Agent A: A puzzle in disguise | Nintendo Switch Review
Updated: Nov 19, 2021
While browsing the Nintendo eShop, a game caught my eye which was on sale for €0.99 – it turns out I had 44 coins, so it came to a grand total of €0.55. This game was Agent A: A puzzle in disguise. I am a sucker for point-and-click adventures with a hint of spy, so I simply could not refuse. Agent A: A puzzle in disguise is developed and published by Yak & Co, initially released for iOS in 2015, Android in 2016, before becoming available on Nintendo Switch, PlayStation, Windows PC, and XBox in 2019. As the download completed, I told my partner that I would turn it on quickly to check the game out. 7 hours later, I was still playing.
Agent A: A puzzle in disguise focuses on Agent A, a secret agent working for the MIA, assigned with the task to apprehend the enemy spy, Ruby La Rouge. When Agent A tragically loses her boss in a ship explosion orchestrated by Ruby, you begin at her secret lair, looking for clues and solving puzzles all around to catch her. The controls are very straightforward – all that’s required is A to select, B to go back to a previous location, and the thumbstick for movement. This makes it very user friendly and suitable for people aged 7 and over. The cursor sensitivity can be adjusted to various levels as well, which is something that lacks from some point-and-click games and is a welcome addition. However, if you are not a fan of using Joy-Cons for this game, touchscreen mode is also available, tapping once to select an item, and tapping twice to return to the previous location.
You begin at Ruby's secret lair and immediately you will have to make your way around, attempting to solve clues, crack codes, and not annoy a pesky cat, all in the hope that it will lead you to capturing Ruby, who appears to always be one step ahead. Ruby's lair is incredibly stylish with a 60s look featuring lots of geometric shapes and angles, which would make an abstract artist blush. Agent A needs to make certain that there is no picture, vase, desk, comfy pillow, even a Yak's head left unturned. There is a variety in the puzzles you will need to solve. There is an inventory section which appears on the right hand side of your screen once an object is selected which may prove to be important somewhere else. Observation is also key throughout as you manoeuvre from one location to the next. A solution to one puzzle may very well be on display in another location. There are also codes and patterns which need to be memorised - or if you have a terrible memory, you can always take note of them, to prevent you from going back and forth multiple times.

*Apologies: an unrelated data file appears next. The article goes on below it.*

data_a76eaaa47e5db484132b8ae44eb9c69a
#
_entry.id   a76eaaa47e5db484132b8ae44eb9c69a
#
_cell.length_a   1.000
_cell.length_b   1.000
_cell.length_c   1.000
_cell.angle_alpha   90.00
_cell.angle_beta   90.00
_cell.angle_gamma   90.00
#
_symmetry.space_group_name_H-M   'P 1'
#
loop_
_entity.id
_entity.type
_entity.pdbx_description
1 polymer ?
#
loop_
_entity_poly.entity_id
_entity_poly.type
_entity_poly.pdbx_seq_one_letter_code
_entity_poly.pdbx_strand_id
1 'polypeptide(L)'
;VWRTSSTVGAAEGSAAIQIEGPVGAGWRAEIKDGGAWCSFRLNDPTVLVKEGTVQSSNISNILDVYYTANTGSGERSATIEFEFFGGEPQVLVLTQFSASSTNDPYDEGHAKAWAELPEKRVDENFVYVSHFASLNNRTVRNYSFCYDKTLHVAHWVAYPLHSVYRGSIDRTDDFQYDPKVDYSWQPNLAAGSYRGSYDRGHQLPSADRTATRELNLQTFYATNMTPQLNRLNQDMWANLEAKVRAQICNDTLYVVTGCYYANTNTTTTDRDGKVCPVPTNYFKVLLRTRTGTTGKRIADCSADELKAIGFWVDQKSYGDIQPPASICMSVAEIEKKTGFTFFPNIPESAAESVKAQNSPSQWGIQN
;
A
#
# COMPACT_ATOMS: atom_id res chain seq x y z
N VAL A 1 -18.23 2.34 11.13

This game pleasantly surprised me in lots of different ways. The puzzles are excellent and focus on different areas such as logic and memory. The game forces you to be as observant as possible, and while you may finish one chapter, it does not mean that you can forget all you have learned, as you may need to return to the area at a later stage. Keeping that in mind made the game keep me on my toes throughout, and although the puzzles were not extremely difficult, the tasks involving memory were the tasks which took the most energy out of me. The plot is also engaging, with the addition of a few quirky characters – both human and animal alike. Once I started playing, I could not put the game down, and almost 8 hours later, it was completed. I was captivated from start to finish.
The only negative I found with the game was that it unfortunately lagged during two of the cut scenes. I am not sure if this is an issue with the Nintendo Switch game or if it is across the board, but the sound became distorted for me at the beginning of Chapter Three. While it was a bit of a deterrent, it did not take away from the game all too much as you could still understand what was being said. The game auto-saves during and after each chapter, however if you want to go back to a previous chapter, it will warn you that it will erase your save game from subsequent chapters.
Agent A: A puzzle in disguise is an absolute gem of a game and is well worth a purchase, whether discounted or at full price. It had me engrossed for hours with its great puzzles and storylines - it was so much fun to play, and some of the characters featured added to the humour of the game. I could also not help reminiscing about the Carmen Sandiego franchise while I was playing. While I usually favour PC for point-and-click adventures, it did not feel all too strenuous playing on the Switch, thanks to the ability in changing cursor sensitivity and the option to use touchscreen. So, if point-and-click adventures involving spy-chasing and code-cracking are your thing, do not delay in adding Agent A: A puzzle in disguise to your collection. Here is hoping for an Agent B-centric sequel. Fingers crossed.
Tina’s Rating: 4.5 Diabolical Schemes out of 5.